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Young Blood

Carry on

“Magpahinga ka na, Elmo. Nakamit mo na lahat ng mga bagay dito sa mundo. Huwag ka mag-alala sa amin. Mahal na mahal kita. Mahal na mahal ka ng mga anak at apo mo (Rest now, Elmo. You’ve achieved everything you wanted in this world. Don’t worry about us. I love you very much. Your children and grandchildren love you very much).”

Those were the exact words my grandmother Corazon whispered to Tatay in his final few seconds.

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I thought it was only like that in the movies, where a monitor shows how much a struggling person loses his life slowly. I saw the jumpy and jagged lines from the monitor slowly turn into a straight and quiet one. It was in that moment that it hit me: The world had lost Ka Elmo. I had lost my grandfather.

He was diagnosed with Stage 4 bone cancer last November. He would brave five chemotherapy sessions. Our family knew that death is a relative of cancer, but he confronted it head-on with his grit, much like the way he faced all the hardships he had gone through in his life.

In his mind, he never really had bone cancer. He would jokingly say he was only suffering from rheumatism and he would overcome it easily. This was because he was raised through hell and back as a kid, from witnessing firsthand the events of World War II with his young eyes, to his struggles as a citizen during the Marcos regime.

The day before he died, I was the one who signed the form that permitted his transfer to the intensive care unit (ICU). Only one member of the family was allowed to accompany the patient inside. I went first. Inside, there was a deafening silence. The only thing I could hear was my Tatay’s deep gasps of air as he struggled with every breath, as if life was slowly drifting away from his already unresponsive body. The doctor arrived and told us that cancer cells had already spread in his body and that he only had less than a day to live.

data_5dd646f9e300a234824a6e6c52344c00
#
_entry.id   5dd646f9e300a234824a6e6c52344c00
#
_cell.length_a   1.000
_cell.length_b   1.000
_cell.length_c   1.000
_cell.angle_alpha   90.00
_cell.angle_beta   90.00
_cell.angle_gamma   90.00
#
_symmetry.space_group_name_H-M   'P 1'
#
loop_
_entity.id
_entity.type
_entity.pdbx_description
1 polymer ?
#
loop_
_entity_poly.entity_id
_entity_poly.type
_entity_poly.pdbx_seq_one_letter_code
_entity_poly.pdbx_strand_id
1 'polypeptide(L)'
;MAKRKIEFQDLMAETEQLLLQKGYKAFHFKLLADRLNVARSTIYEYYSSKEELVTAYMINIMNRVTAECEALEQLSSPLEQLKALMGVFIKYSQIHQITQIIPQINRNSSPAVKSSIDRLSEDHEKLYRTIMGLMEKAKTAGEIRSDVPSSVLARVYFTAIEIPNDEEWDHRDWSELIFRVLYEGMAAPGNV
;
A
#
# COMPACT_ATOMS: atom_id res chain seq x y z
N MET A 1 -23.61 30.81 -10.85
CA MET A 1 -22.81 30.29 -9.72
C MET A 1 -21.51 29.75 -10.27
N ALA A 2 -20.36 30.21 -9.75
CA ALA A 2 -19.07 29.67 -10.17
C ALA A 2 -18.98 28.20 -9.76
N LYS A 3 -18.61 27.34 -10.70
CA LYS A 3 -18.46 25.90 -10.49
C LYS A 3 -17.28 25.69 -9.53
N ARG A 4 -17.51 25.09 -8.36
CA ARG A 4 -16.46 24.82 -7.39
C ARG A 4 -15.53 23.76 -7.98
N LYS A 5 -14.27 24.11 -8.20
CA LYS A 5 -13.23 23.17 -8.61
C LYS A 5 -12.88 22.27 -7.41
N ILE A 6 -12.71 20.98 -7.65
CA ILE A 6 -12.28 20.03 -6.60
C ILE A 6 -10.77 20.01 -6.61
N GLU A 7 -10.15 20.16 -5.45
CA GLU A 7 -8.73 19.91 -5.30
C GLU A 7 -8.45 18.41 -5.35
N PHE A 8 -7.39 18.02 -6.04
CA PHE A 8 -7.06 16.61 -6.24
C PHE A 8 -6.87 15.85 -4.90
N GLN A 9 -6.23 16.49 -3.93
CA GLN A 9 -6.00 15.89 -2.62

At 3 p.m., I went inside the ICU. I held his hand that was full of little scars and calluses — proof of the long, hard life he lived and how he had made his own success.

I talked to him for an hour. As I held his hand, I told him

everything — how I idolized him as a writer, and as a man who always prioritized his family. Each and every scar in his hand was an attestation that all he had achieved and did in his life was the product of honest, determined toil. From the time he used to write in Liwayway magazine, to winning three Palanca awards, serving as a local correspondent for the Inquirer, and building a strong foundation for our family, he was always the fighter.

At 4:30 p.m., we were called by the nurses and told that we should accompany Tatay, for he had less than an hour to live. The end was here; we thought we were prepared for it. But the truth is, we can never really be ready for goodbyes.

This time, the nurses permitted two members of the family to go inside. Our family sent me and my grandmother.